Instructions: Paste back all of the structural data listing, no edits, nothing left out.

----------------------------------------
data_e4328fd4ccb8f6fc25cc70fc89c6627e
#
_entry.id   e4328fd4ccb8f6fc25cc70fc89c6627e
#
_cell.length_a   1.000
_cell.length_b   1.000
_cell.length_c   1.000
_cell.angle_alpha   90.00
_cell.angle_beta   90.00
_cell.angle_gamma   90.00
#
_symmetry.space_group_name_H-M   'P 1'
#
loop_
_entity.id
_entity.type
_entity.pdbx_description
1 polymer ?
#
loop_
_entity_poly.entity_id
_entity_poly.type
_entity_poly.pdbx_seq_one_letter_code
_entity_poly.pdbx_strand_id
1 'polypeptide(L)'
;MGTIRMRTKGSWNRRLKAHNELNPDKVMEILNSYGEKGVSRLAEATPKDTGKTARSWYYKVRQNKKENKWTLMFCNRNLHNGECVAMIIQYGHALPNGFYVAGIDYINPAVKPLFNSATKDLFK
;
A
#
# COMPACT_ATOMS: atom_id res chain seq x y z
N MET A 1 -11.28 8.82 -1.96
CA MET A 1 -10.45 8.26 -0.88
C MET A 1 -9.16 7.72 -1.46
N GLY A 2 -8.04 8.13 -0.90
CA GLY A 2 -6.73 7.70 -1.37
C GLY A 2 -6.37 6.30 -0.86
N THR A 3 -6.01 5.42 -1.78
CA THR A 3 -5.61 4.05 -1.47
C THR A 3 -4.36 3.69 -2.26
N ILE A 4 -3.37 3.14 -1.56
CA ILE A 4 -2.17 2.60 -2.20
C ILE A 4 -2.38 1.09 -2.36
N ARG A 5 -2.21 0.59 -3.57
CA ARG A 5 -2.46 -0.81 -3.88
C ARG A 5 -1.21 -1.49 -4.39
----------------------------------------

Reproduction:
data_e4328fd4ccb8f6fc25cc70fc89c6627e
#
_entry.id   e4328fd4ccb8f6fc25cc70fc89c6627e
#
_cell.length_a   1.000
_cell.length_b   1.000
_cell.length_c   1.000
_cell.angle_alpha   90.00
_cell.angle_beta   90.00
_cell.angle_gamma   90.00
#
_symmetry.space_group_name_H-M   'P 1'
#
loop_
_entity.id
_entity.type
_entity.pdbx_description
1 polymer ?
#
loop_
_entity_poly.entity_id
_entity_poly.type
_entity_poly.pdbx_seq_one_letter_code
_entity_poly.pdbx_strand_id
1 'polypeptide(L)'
;MGTIRMRTKGSWNRRLKAHNELNPDKVMEILNSYGEKGVSRLAEATPKDTGKTARSWYYKVRQNKKENKWTLMFCNRNLHNGECVAMIIQYGHALPNGFYVAGIDYINPAVKPLFNSATKDLFK
;
A
#
# COMPACT_ATOMS: atom_id res chain seq x y z
N MET A 1 -11.28 8.82 -1.96
CA MET A 1 -10.45 8.26 -0.88
C MET A 1 -9.16 7.72 -1.46
N GLY A 2 -8.04 8.13 -0.90
CA GLY A 2 -6.73 7.70 -1.37
C GLY A 2 -6.37 6.30 -0.86
N THR A 3 -6.01 5.42 -1.78
CA THR A 3 -5.61 4.05 -1.47
C THR A 3 -4.36 3.69 -2.26
N ILE A 4 -3.37 3.14 -1.56
CA ILE A 4 -2.17 2.60 -2.20
C ILE A 4 -2.38 1.09 -2.36
N ARG A 5 -2.21 0.59 -3.57
CA ARG A 5 -2.46 -0.81 -3.88
C ARG A 5 -1.21 -1.49 -4.39